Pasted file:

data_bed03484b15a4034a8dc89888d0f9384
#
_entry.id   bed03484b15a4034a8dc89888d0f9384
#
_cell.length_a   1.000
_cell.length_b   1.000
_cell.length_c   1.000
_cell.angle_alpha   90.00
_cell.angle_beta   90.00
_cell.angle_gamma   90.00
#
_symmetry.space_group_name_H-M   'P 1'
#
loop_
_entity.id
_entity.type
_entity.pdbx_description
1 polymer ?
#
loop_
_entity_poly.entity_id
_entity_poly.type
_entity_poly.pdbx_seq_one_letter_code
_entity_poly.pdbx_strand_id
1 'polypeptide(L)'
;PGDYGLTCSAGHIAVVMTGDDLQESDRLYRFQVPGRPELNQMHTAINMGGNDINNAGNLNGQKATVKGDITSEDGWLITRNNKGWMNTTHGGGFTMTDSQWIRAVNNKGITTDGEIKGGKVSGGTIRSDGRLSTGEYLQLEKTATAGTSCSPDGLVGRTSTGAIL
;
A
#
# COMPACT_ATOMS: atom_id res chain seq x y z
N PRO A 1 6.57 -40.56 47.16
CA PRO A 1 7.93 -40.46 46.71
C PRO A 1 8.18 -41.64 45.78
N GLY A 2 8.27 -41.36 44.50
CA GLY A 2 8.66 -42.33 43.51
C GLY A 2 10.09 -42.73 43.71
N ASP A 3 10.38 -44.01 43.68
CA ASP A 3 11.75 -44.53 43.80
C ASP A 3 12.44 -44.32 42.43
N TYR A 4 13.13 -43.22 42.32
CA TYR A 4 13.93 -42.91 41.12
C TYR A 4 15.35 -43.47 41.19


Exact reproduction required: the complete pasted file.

data_bed03484b15a4034a8dc89888d0f9384
#
_entry.id   bed03484b15a4034a8dc89888d0f9384
#
_cell.length_a   1.000
_cell.length_b   1.000
_cell.length_c   1.000
_cell.angle_alpha   90.00
_cell.angle_beta   90.00
_cell.angle_gamma   90.00
#
_symmetry.space_group_name_H-M   'P 1'
#
loop_
_entity.id
_entity.type
_entity.pdbx_description
1 polymer ?
#
loop_
_entity_poly.entity_id
_entity_poly.type
_entity_poly.pdbx_seq_one_letter_code
_entity_poly.pdbx_strand_id
1 'polypeptide(L)'
;PGDYGLTCSAGHIAVVMTGDDLQESDRLYRFQVPGRPELNQMHTAINMGGNDINNAGNLNGQKATVKGDITSEDGWLITRNNKGWMNTTHGGGFTMTDSQWIRAVNNKGITTDGEIKGGKVSGGTIRSDGRLSTGEYLQLEKTATAGTSCSPDGLVGRTSTGAIL
;
A
#
# COMPACT_ATOMS: atom_id res chain seq x y z
N PRO A 1 6.57 -40.56 47.16
CA PRO A 1 7.93 -40.46 46.71
C PRO A 1 8.18 -41.64 45.78
N GLY A 2 8.27 -41.36 44.50
CA GLY A 2 8.66 -42.33 43.51
C GLY A 2 10.09 -42.73 43.71
N ASP A 3 10.38 -44.01 43.68
CA ASP A 3 11.75 -44.53 43.80
C ASP A 3 12.44 -44.32 42.43
N TYR A 4 13.13 -43.22 42.32
CA TYR A 4 13.93 -42.91 41.12
C TYR A 4 15.35 -43.47 41.19